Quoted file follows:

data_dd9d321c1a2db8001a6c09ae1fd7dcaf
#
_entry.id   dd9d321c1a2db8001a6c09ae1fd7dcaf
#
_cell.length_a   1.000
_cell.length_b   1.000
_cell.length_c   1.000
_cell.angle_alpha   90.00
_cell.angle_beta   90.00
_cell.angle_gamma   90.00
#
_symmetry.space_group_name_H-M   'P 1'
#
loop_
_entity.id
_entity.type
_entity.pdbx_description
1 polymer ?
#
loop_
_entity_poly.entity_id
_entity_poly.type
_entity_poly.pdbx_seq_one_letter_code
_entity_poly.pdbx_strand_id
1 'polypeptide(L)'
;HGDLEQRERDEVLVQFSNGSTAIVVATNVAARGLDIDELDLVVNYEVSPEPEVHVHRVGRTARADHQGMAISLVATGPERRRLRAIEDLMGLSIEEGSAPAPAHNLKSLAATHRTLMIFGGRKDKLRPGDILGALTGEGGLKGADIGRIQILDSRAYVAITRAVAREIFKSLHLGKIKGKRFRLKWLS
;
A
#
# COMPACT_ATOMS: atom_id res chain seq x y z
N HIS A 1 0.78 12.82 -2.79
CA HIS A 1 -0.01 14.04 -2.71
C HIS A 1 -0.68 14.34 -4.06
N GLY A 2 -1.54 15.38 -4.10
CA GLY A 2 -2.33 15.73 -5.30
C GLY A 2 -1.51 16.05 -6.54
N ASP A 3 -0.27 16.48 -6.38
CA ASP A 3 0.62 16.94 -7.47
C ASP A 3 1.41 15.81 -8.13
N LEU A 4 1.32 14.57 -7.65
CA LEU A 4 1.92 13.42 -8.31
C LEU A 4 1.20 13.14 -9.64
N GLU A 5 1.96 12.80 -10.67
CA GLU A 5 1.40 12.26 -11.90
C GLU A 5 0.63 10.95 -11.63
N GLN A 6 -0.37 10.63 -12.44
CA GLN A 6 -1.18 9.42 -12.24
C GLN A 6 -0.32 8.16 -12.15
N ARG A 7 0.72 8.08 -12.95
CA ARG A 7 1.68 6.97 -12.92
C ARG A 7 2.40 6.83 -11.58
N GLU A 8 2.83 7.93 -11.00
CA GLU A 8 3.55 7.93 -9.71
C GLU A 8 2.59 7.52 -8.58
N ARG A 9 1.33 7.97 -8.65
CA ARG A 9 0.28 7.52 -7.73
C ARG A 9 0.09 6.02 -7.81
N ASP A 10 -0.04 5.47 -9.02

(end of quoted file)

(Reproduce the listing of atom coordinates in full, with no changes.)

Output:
data_dd9d321c1a2db8001a6c09ae1fd7dcaf
#
_entry.id   dd9d321c1a2db8001a6c09ae1fd7dcaf
#
_cell.length_a   1.000
_cell.length_b   1.000
_cell.length_c   1.000
_cell.angle_alpha   90.00
_cell.angle_beta   90.00
_cell.angle_gamma   90.00
#
_symmetry.space_group_name_H-M   'P 1'
#
loop_
_entity.id
_entity.type
_entity.pdbx_description
1 polymer ?
#
loop_
_entity_poly.entity_id
_entity_poly.type
_entity_poly.pdbx_seq_one_letter_code
_entity_poly.pdbx_strand_id
1 'polypeptide(L)'
;HGDLEQRERDEVLVQFSNGSTAIVVATNVAARGLDIDELDLVVNYEVSPEPEVHVHRVGRTARADHQGMAISLVATGPERRRLRAIEDLMGLSIEEGSAPAPAHNLKSLAATHRTLMIFGGRKDKLRPGDILGALTGEGGLKGADIGRIQILDSRAYVAITRAVAREIFKSLHLGKIKGKRFRLKWLS
;
A
#
# COMPACT_ATOMS: atom_id res chain seq x y z
N HIS A 1 0.78 12.82 -2.79
CA HIS A 1 -0.01 14.04 -2.71
C HIS A 1 -0.68 14.34 -4.06
N GLY A 2 -1.54 15.38 -4.10
CA GLY A 2 -2.33 15.73 -5.30
C GLY A 2 -1.51 16.05 -6.54
N ASP A 3 -0.27 16.48 -6.38
CA ASP A 3 0.62 16.94 -7.47
C ASP A 3 1.41 15.81 -8.13
N LEU A 4 1.32 14.57 -7.65
CA LEU A 4 1.92 13.42 -8.31
C LEU A 4 1.20 13.14 -9.64
N GLU A 5 1.96 12.80 -10.67
CA GLU A 5 1.40 12.26 -11.90
C GLU A 5 0.63 10.95 -11.63
N GLN A 6 -0.37 10.63 -12.44
CA GLN A 6 -1.18 9.42 -12.24
C GLN A 6 -0.32 8.16 -12.15
N ARG A 7 0.72 8.08 -12.95
CA ARG A 7 1.68 6.97 -12.92
C ARG A 7 2.40 6.83 -11.58
N GLU A 8 2.83 7.93 -11.00
CA GLU A 8 3.55 7.93 -9.71
C GLU A 8 2.59 7.52 -8.58
N ARG A 9 1.33 7.97 -8.65
CA ARG A 9 0.28 7.52 -7.73
C ARG A 9 0.09 6.02 -7.81
N ASP A 10 -0.04 5.47 -9.02